||6.6 miles round-trip
|| N: 45° 38' 35"
W: 121° 55' 30"
To Reach (From
Take I-84 eastbound
to Exit 41 (Eagle Creek). Turn right, and keep right for about a
mile. The parking area is at the end of the road.
Eagle Creek is
one of the most popular hikes in the Columbia River Gorge, perhaps the
most popular (after Multnomah Falls). The moderate slopes and accessibility,
as well as the various lengths, make this a popular choice for families
as well. Get here early, because this small trailhead parking area
fills quickly, and you could have a small hike just to get to the trailhead
if you're late.
The trail crosses
spectacular bridges over small gorges, passes beautiful waterfalls, and
offers amazing views as it winds around the sheer rock cliffs of a rugged
canyon. You'll start along Eagle Creek, but soon you'll climb well
above it, as the trail becomes chiseled into the rock face.
The foliage here
is covered with moss and ferns, which creates a lovely setting over the
creek far below. After 0.8 miles, the trail gets a little scary
for small children, as it hugs an exposed cliff, though the Forest Service
has installed hand rails for safety. You'll pass a viewpoint over
100-foot Metlako falls, as you approach 30-foot Punchbowl Falls, cascading
over a moss-covered bowl.
Many people turn
back here, after basking at the falls, but the trail offers much more.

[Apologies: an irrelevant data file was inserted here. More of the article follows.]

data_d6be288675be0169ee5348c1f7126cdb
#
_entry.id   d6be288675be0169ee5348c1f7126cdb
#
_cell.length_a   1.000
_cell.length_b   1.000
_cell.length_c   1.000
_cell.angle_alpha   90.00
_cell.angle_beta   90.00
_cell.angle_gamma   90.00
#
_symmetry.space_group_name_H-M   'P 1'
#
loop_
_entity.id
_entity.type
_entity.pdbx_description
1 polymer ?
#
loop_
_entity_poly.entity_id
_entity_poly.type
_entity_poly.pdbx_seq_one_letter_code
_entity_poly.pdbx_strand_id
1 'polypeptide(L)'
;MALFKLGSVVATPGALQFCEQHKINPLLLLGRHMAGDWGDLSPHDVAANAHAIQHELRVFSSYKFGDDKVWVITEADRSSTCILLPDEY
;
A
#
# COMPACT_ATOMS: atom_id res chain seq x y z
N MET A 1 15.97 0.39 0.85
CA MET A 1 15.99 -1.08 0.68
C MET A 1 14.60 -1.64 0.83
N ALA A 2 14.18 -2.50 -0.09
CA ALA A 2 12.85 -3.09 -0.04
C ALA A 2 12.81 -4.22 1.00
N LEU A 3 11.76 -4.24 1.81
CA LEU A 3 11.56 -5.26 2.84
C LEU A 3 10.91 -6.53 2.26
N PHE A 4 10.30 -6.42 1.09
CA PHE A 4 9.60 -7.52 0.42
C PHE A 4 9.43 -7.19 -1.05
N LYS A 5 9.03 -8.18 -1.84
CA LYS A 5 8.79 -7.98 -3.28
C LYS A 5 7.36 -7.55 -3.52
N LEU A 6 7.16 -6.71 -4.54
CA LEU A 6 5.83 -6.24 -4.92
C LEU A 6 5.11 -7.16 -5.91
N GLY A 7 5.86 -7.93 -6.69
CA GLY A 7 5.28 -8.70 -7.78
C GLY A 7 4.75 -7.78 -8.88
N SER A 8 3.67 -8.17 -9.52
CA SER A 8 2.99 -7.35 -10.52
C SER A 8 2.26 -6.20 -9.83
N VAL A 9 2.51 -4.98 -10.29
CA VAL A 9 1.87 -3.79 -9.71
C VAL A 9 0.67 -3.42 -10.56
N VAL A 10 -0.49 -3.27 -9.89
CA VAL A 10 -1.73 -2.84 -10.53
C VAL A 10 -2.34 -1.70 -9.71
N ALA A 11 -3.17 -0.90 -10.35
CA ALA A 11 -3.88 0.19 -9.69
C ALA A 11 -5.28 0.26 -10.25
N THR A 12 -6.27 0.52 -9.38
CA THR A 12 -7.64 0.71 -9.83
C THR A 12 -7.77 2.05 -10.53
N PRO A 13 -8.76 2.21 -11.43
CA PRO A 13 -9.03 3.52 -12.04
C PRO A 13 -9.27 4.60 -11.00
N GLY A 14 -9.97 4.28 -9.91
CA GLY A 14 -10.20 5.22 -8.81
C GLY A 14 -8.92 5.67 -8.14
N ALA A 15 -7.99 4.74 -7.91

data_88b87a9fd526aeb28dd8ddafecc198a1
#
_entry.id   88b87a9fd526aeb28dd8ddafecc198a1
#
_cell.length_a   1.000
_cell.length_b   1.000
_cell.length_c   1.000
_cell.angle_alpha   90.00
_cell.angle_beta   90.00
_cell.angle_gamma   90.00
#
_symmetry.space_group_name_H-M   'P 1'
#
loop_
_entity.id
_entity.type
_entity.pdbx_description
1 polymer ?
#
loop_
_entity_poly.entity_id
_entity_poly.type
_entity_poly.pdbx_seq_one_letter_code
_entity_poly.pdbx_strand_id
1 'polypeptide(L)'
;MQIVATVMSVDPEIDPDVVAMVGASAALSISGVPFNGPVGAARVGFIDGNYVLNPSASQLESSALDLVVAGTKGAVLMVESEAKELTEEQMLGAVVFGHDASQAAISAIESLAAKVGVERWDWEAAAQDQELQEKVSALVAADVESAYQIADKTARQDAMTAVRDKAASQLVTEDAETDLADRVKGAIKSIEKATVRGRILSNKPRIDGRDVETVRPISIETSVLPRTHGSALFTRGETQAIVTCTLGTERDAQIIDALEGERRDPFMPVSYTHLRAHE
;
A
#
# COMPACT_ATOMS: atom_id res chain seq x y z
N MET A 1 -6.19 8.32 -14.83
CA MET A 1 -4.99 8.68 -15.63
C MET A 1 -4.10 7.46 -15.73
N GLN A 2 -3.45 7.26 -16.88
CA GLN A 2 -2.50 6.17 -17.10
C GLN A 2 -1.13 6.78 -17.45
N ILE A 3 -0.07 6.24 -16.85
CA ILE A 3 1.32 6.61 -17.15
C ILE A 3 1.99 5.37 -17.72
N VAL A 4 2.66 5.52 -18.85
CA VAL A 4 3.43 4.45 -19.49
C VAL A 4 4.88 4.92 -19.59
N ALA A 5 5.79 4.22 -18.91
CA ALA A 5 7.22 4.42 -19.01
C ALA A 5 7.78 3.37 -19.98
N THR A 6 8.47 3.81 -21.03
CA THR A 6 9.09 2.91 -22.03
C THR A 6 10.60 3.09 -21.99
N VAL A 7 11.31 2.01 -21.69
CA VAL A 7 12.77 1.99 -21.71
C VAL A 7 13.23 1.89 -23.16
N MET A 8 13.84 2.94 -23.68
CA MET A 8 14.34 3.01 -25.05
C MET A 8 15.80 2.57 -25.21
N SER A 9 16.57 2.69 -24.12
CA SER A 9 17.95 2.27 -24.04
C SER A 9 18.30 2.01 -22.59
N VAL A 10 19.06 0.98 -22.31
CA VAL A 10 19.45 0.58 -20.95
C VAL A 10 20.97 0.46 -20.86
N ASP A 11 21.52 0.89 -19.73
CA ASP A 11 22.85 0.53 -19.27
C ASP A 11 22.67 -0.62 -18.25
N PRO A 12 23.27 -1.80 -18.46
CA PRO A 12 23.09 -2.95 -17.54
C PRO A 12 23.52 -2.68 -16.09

Continue another 1.2 miles to High Bridge, a metal footbridge across a
massive ravine, 120 feet above the creek far below. Follow the trail
past Loowit Falls and Skooknichuck Falls to 120-foot Tunnel Falls and
another waterfall beyond for a total 12-mile round trip. For the
truly hardcore, you can finish out the traditional 26.8 mile backpack
to Wahtum Lake.
This is one of
the most hiked trails in the gorge for good reason. The spectacular
views from High Bridge, and many other parts of the trail and the beauty
of the several waterfalls make this a truly memorable journey.
The canyon is truly beautiful, and the images stay with you.
We hiked this
trail in a torrential downpour, speed-hiking to High-Bridge and back in
about 1.5 hours (a 6.6 mile round-trip). The idea was to help
condition for mountain climbing. The trail was downright scary in
places, but not really dangerous. My mom used to hike this
trail every week with me on her back when I was little, she tells me.
I can see why. We will definitely return to this one, finishing
it out to Tunnel Falls, or perhaps do the backpack.
The massive rainstorm
prevented any photo opportunities as well, which was a bummer. However,
we still had a great time, and look forward to doing it again!